Major League Baseball is keeping part of its playoff package at TBS, a decision it had $3.75 billion reasons to make. The two sides have inked a seven year contract extension that will see Turner paying MLB $535 million per season. That is a 65% increase over the yearly price tag of the previous deal.
The deal starts in 2022 and will see TBS treat baseball similarly to the way sister network TNT treats basketball. TBS will get a second national game of the week and create a new studio show.
“We are not going to replicate Inside The NBA because I don’t think it is possible to do that,” Warner Media News & Sports chairman Jeff Zucker told Andrew Marchand. “That is the premier show in all of sports broadcasting. On the other hand, I did think there was an opportunity to enhance our baseball studio show and that was a priority for me, as well.”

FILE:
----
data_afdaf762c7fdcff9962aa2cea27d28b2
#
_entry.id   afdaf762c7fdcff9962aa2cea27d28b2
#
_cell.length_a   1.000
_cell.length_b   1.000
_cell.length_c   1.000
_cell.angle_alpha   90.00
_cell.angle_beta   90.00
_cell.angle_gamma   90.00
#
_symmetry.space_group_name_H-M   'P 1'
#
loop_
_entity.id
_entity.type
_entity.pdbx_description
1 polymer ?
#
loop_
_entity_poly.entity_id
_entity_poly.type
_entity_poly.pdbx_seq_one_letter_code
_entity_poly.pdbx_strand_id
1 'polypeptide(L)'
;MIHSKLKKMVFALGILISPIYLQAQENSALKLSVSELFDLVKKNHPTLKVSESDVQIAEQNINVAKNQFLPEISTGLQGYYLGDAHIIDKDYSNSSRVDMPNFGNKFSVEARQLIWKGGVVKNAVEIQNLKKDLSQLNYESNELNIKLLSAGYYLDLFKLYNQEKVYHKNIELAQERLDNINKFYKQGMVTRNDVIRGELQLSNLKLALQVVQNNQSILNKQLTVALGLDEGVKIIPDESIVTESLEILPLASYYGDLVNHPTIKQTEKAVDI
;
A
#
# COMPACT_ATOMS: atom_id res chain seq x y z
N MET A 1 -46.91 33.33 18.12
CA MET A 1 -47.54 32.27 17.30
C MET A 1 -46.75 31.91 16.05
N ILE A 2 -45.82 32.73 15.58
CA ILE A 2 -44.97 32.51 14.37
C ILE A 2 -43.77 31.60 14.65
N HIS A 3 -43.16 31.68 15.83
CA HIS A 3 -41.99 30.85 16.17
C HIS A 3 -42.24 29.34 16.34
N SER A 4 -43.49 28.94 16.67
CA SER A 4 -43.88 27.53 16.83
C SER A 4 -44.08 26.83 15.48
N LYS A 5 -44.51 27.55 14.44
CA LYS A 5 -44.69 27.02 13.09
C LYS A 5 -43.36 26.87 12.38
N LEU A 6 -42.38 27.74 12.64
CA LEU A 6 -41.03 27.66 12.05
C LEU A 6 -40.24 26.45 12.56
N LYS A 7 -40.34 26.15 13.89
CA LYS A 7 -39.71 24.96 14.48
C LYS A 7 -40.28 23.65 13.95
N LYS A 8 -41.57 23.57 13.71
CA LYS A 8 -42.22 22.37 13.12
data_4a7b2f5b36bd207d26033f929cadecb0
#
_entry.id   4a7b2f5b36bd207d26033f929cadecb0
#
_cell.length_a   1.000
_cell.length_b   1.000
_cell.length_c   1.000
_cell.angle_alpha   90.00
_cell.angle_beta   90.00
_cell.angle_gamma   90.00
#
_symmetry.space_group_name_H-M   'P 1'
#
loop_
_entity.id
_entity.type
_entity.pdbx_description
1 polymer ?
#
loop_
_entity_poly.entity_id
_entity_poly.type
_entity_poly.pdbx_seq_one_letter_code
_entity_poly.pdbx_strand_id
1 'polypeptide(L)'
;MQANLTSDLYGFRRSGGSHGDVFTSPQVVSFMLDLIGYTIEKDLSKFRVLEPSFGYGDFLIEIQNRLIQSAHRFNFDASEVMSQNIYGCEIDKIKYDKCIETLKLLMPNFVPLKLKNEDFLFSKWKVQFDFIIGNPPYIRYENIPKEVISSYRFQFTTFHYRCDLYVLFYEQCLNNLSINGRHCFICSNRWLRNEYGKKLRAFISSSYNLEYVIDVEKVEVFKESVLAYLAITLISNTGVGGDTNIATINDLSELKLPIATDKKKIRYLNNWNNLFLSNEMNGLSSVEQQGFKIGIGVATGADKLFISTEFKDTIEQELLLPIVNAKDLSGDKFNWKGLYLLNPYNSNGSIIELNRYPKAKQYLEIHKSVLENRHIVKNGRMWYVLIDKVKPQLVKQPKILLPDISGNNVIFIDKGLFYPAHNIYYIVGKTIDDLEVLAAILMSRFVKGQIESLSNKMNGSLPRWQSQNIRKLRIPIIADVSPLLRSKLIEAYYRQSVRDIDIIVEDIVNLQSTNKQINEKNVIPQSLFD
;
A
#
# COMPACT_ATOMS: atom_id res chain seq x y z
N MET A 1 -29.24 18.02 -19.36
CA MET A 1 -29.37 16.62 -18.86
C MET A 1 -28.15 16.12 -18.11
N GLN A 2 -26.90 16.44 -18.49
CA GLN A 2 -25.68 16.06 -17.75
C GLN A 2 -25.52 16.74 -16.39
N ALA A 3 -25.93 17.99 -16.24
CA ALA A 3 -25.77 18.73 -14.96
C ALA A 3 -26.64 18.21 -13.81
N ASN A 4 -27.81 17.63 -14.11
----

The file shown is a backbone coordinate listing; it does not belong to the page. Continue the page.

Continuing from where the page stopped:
TBS’s national game of the week will air Tuesday nights. It will be in addition to the Sunday afternoon national broadcast the network currently has, doubling the amount of regular season baseball the network airs.
Fellow WarnerMedia outlet CNN announced the addition of Bob Costas as a commentator earlier this year. Costas is a legendary voice in sports broadcasting and an avid baseball fan. Zucker told Marchand that fans shouldn’t be so quick to connect the dots.